There was a king in a land not far from Greece who had two daughters, and the younger was fairer than the elder daughter.
This old king made a match between the king of Greece and his own elder daughter; but he kept the younger one hidden away till after the marriage. Then the younger daughter came forth to view; and when the king of Greece saw her, he wouldn't look at his own wife. Nothing would do him but to get the younger sister and leave the elder at home with her father.
The king wouldn't listen to this, wouldn't agree to the change, so the king of Greece left his wife where she was, went home alone in a terrible rage and collected all his forces to march against the kingdom of his father-in-law.
He soon conquered the king and his army and, so far as he was able, he vexed and tormented him. To do this the more completely, he took from him a rod of Druidic spells, enchantment, and ring of youth which he had, and, striking the elder sister with the rod, he said: "You will be a serpent of the sea and live outside there in the bay by the castle."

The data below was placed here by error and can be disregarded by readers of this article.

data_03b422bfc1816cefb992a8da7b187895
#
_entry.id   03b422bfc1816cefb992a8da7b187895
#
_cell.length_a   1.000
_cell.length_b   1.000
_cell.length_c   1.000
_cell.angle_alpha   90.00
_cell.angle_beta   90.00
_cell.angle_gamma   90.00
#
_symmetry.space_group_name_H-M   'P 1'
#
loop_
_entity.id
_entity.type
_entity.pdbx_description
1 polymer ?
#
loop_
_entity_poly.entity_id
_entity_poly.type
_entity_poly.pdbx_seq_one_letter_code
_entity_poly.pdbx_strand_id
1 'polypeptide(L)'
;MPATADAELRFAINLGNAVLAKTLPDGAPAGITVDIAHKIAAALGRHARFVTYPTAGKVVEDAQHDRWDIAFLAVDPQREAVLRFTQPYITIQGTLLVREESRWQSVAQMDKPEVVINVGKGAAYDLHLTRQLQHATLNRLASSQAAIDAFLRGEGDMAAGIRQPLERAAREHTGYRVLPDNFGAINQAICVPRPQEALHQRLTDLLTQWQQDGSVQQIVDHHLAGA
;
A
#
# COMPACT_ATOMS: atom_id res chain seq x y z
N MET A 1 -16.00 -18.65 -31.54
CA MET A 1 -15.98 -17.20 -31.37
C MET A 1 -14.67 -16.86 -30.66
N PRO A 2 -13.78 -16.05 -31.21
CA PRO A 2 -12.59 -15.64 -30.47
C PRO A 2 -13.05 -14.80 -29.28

Then turning to the younger sister, whose name was Gil an Og, he struck her, and said: "You'll be a cat while inside this castle, and have your own form only when you are outside the walls."
After he had done this, the king of Greece went home to his own country, taking with him the rod of enchantment and the ring of youth. The king died in misery and grief, leaving his two daughters spellbound.
Now there was a Druid in that kingdom, and the younger sister went to consult him, and asked: "Shall I ever be released from the enchantment that's on me now?"
"You will not, unless you find the man to release you; and there is no man in the world to do that but a champion who is now with Fin MacCumhail in Erin."
"Well, how can I find that man?" asked she.
"I will tell you," said the Druid. "Do you make a shirt out of your own hair, take it with you, and never stop till you land in Erin and find Fin and his men; the man that the shirt will fit is the man who will release you.
Little One-Eye, Little Two-Eyes, and Little Three-Eyes
Category: Andrew Lang
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